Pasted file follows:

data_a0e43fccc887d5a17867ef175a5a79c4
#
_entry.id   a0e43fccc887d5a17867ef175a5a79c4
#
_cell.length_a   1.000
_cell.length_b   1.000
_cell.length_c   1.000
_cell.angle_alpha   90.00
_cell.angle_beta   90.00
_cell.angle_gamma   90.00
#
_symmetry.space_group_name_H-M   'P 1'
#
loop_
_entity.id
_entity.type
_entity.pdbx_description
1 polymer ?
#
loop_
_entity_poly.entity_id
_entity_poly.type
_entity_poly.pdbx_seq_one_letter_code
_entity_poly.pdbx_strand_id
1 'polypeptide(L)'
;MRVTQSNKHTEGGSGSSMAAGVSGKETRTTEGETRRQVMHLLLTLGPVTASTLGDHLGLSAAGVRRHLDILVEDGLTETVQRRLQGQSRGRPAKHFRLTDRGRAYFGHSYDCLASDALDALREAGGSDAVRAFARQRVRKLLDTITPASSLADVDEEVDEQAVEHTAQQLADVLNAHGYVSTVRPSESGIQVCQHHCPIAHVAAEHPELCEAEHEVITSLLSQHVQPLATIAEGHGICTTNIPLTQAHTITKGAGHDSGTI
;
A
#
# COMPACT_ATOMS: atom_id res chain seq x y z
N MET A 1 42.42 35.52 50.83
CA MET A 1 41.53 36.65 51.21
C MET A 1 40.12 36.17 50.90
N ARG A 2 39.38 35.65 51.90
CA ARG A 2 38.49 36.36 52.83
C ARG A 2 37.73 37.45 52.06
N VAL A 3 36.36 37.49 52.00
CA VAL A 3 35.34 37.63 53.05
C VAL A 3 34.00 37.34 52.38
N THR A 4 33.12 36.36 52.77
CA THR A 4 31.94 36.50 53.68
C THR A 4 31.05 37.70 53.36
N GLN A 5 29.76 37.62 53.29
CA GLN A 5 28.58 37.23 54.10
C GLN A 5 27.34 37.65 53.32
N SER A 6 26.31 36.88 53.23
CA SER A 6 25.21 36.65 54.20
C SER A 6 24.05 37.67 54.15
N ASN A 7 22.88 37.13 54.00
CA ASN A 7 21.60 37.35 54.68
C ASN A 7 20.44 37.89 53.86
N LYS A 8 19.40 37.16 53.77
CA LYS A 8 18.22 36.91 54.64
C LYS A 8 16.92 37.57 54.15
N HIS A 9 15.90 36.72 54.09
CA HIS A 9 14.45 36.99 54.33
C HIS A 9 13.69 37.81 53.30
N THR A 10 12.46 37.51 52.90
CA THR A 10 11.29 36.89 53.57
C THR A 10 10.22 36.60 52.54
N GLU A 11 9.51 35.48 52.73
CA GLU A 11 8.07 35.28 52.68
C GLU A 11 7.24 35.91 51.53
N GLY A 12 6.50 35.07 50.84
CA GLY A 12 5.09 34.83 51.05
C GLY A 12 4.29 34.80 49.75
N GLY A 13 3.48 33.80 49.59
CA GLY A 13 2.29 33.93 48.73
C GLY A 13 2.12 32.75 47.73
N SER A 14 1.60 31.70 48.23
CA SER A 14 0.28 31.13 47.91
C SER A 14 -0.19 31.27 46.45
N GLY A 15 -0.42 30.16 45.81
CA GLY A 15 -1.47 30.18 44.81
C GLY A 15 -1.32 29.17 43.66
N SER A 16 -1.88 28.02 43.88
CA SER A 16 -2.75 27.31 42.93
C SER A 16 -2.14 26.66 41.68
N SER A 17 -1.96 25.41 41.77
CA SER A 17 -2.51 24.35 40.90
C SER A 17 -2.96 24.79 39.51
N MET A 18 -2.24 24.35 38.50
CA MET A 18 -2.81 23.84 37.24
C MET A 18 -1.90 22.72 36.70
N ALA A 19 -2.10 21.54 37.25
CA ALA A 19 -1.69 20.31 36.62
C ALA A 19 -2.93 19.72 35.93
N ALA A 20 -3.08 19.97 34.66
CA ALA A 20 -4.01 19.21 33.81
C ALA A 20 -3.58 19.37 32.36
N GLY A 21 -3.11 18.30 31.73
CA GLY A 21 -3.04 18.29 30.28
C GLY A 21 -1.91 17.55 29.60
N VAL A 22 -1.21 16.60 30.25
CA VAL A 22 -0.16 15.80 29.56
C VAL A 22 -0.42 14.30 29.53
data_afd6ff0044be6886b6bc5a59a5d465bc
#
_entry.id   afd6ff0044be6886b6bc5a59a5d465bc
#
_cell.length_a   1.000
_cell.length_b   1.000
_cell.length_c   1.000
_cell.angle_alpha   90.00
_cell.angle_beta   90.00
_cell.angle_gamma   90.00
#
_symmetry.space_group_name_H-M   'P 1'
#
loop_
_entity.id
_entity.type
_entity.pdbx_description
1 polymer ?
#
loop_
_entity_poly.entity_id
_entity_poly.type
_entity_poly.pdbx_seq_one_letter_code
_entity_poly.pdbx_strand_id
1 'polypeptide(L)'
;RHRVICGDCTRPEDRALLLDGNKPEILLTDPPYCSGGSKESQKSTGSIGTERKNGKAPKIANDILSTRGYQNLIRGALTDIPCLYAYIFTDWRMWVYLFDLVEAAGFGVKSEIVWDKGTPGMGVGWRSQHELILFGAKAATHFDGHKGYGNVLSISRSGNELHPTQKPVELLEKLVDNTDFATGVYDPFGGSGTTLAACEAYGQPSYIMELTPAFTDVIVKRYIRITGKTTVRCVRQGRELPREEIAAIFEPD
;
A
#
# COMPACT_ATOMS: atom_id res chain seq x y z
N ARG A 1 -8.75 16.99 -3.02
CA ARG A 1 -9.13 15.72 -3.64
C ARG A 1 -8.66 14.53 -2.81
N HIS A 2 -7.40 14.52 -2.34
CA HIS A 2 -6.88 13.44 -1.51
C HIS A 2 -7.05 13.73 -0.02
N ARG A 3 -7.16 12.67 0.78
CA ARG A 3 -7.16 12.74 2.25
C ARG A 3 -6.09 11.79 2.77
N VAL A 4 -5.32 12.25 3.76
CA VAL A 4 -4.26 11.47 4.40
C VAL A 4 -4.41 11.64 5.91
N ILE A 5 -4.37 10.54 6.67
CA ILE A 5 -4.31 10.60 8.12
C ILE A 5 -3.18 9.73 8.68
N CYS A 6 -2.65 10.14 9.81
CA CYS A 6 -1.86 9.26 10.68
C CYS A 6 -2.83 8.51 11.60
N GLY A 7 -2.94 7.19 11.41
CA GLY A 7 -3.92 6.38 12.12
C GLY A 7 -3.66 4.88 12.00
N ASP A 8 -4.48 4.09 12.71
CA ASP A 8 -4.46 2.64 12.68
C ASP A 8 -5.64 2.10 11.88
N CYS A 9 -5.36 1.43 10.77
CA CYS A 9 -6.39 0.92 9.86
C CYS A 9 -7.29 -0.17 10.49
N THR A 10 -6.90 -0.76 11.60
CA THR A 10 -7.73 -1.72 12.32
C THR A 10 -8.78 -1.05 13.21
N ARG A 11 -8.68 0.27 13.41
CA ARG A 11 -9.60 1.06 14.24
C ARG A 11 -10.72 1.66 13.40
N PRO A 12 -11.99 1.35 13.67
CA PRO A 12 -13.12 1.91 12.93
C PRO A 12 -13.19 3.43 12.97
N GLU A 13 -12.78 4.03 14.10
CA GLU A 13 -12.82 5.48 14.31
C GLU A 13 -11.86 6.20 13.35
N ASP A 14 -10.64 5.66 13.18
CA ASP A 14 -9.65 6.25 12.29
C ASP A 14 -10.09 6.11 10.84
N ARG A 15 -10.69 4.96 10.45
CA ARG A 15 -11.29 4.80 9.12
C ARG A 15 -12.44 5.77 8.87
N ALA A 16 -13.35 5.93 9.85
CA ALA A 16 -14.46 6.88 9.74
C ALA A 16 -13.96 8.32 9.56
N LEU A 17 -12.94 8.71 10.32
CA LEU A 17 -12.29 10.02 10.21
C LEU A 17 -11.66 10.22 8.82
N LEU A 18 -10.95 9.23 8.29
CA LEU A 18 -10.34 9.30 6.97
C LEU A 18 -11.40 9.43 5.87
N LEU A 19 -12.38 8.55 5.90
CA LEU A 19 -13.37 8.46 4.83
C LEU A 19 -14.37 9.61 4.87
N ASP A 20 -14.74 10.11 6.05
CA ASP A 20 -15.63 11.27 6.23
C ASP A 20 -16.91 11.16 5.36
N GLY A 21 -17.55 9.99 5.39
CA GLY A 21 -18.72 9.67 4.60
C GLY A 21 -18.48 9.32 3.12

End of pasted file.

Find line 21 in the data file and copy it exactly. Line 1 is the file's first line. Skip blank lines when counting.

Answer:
_entity_poly.entity_id